Lastly, a USB-C connection replaces the microUSB input. With the added benefit of the Type-C port doubling as a headphone input via an adapter provided in the box, you can easily monitor audio while recording video.
All-in-all, it’s a nicely designed camera, with clever features that will appeal directly to its target audience. If we had one criticism it would be the placement of the movie record button. It’s rather small and “hidden” on the corner of the top plate. There’s ample space for it to be larger or placed on the rear of the camera above the thumb rest. Not a deal-breaker, but it’s definitely an area for improvement next time out.
Image Quality and Performance – You’ll get fantastic pictures from the X-T200
Before we delve into specs, let’s get the important bit out of the way. The Fujifilm X-T200 delivers fantastic image quality in most lighting conditions.
In good light, it can produce crisp details, rich colours and decent dynamic range. In darker conditions, this camera manages to avoid the two perils that often hobble the competition; grainy or smudged-looking photos in lowlight.
Even approaching its maximum sensitivity of ISO 12,800, grain or “noise” is kept to a minimum thanks to clever image processing algorithms and copper circuitry, while maintaining vital image detail. When needed, it also has various HDR and Dynamic Range features to help with particularly contrasty scenes.
Then, of course, it has Fujifilm’s award-winning film simulation modes that offer a range of sumptuous filters. Velvia Film Simulation is a favourite and will add satisfying punch and warmth, particularly when taking pictures on sunny days.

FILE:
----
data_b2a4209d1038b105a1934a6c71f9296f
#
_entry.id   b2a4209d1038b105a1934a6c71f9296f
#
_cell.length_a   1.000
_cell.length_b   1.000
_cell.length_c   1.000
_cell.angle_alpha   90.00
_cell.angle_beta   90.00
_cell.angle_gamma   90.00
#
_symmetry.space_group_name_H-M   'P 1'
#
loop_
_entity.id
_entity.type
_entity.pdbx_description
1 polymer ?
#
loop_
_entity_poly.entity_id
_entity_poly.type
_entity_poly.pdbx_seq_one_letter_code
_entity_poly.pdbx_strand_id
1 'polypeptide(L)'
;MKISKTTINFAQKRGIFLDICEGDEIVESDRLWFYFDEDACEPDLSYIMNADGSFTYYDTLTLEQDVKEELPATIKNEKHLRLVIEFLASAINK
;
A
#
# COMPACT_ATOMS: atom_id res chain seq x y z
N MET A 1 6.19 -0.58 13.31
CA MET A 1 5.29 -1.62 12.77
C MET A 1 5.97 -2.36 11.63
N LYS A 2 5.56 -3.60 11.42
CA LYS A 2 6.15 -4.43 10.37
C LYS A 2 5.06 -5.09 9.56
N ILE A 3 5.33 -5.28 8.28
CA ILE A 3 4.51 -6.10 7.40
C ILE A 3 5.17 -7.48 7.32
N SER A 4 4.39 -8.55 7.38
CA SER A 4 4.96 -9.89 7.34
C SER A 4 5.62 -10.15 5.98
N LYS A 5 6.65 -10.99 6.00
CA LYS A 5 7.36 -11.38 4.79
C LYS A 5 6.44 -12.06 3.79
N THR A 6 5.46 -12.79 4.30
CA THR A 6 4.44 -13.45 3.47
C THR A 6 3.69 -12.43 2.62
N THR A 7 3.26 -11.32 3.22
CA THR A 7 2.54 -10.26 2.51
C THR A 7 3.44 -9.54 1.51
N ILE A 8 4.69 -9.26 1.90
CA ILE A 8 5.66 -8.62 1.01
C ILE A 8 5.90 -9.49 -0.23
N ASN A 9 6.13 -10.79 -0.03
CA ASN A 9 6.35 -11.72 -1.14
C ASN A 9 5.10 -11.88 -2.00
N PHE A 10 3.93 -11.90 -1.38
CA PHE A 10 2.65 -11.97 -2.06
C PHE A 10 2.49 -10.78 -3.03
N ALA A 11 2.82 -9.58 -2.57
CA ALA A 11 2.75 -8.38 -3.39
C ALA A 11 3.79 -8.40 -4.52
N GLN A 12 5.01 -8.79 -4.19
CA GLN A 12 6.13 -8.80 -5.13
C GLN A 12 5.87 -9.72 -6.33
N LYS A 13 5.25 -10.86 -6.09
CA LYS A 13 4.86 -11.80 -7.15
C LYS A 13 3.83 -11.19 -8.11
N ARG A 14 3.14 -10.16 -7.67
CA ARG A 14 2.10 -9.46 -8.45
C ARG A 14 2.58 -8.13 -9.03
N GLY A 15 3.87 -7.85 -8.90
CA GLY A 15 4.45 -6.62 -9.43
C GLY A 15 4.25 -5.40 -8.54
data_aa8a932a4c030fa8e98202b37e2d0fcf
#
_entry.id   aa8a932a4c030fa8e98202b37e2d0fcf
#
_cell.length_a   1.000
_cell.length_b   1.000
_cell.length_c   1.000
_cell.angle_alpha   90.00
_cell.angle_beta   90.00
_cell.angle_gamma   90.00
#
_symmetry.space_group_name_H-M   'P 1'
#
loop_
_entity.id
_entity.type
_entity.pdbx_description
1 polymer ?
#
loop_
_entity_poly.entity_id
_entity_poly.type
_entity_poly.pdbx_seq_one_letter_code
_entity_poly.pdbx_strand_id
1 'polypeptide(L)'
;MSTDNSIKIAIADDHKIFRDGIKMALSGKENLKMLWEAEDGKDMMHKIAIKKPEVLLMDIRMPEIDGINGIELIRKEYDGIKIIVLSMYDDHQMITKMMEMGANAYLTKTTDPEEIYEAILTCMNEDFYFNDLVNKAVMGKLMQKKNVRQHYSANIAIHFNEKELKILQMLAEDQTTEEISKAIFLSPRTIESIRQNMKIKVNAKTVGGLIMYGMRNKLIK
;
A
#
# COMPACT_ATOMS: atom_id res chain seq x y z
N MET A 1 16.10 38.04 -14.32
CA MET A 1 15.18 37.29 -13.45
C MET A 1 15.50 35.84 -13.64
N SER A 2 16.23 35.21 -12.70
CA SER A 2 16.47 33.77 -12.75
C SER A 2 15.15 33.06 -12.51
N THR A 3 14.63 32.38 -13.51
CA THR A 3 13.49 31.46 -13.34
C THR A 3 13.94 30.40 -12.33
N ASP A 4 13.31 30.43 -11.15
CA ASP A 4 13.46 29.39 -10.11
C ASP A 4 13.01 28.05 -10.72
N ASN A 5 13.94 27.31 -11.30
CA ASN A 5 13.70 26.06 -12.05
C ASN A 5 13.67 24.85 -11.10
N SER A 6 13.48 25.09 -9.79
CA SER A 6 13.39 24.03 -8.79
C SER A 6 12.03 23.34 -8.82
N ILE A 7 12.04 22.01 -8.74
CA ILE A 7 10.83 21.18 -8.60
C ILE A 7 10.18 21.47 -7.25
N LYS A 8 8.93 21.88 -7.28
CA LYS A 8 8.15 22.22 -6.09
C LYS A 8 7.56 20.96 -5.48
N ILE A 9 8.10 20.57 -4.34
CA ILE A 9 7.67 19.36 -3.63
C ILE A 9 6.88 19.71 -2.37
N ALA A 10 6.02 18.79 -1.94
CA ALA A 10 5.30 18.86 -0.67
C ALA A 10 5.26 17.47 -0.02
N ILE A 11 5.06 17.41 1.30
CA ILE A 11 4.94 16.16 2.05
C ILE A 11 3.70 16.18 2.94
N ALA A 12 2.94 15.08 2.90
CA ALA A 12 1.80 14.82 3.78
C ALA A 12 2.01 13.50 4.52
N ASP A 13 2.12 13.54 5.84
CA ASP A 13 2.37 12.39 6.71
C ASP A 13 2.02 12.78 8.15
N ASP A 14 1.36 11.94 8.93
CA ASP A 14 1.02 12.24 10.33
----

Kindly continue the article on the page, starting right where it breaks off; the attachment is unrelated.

The X-T200 shares a lot of similarities with its stablemates, starting with its 24.2-megapixel imaging sensor. It’s the same resolution as the X-A7, which is a re-engineered version of the APS-C sized sensor in the X-T100. The new sensor utilises copper wiring, which is said to reduce latency and increase readout speed by as much as 3.5 times compared to aluminium used previously. This goes some way to addressing one of the main issues we had with the X-T100: it was frustratingly slow to operate.
Another benefit of the new sensor construction is that the X-T200 can shoot a continuous burst of full resolution stills at up to 8fps, with autofocus. A definite improvement on the 6fps that the X-T100 and X-A7 both max out at. It’s worth noting that the image buffer isn’t huge though, as it will start to stutter at around 16 frames and effectively locks the camera up until it’s cleared. An increase in the camera’s phase detection area (up from 91 previously to 425 points) and improved AF speed delivers more consistent autofocusing performance. Including snappy recognition of faces and eye detection. Relative to its peers there are some cameras with slightly more advanced AF systems, but it’s consistent enough and will easily outperform a smartphone.
If you don’t want to fiddle with settings too much, the camera has a Scene Recognition mode (“SR+” on the mode dial). When in SR+ mode, you can control the camera entirely using the touchscreen. There are eight icons that allow you to change settings and apply effects such as Portrait Enhancer and Depth Control. It’s an intuitive interface and will be an easy transition for smartphone photography fans.
RAW image capture isn’t available in SR+ mode mind you, but if you need the extra latitude then RAW is available in other modes.
The video specs are another area where the X-T200 delivers where its predecessor fell short. In keeping with the competition, the X-T200 can record un-cropped 4K-video (3840 x 2160) at 30fps and Full HD video at up to 120fps. The improved readout speeds of its sensor also reduce rolling shutter artefacts, lowering the risk of distorting recorded video when panning the camera.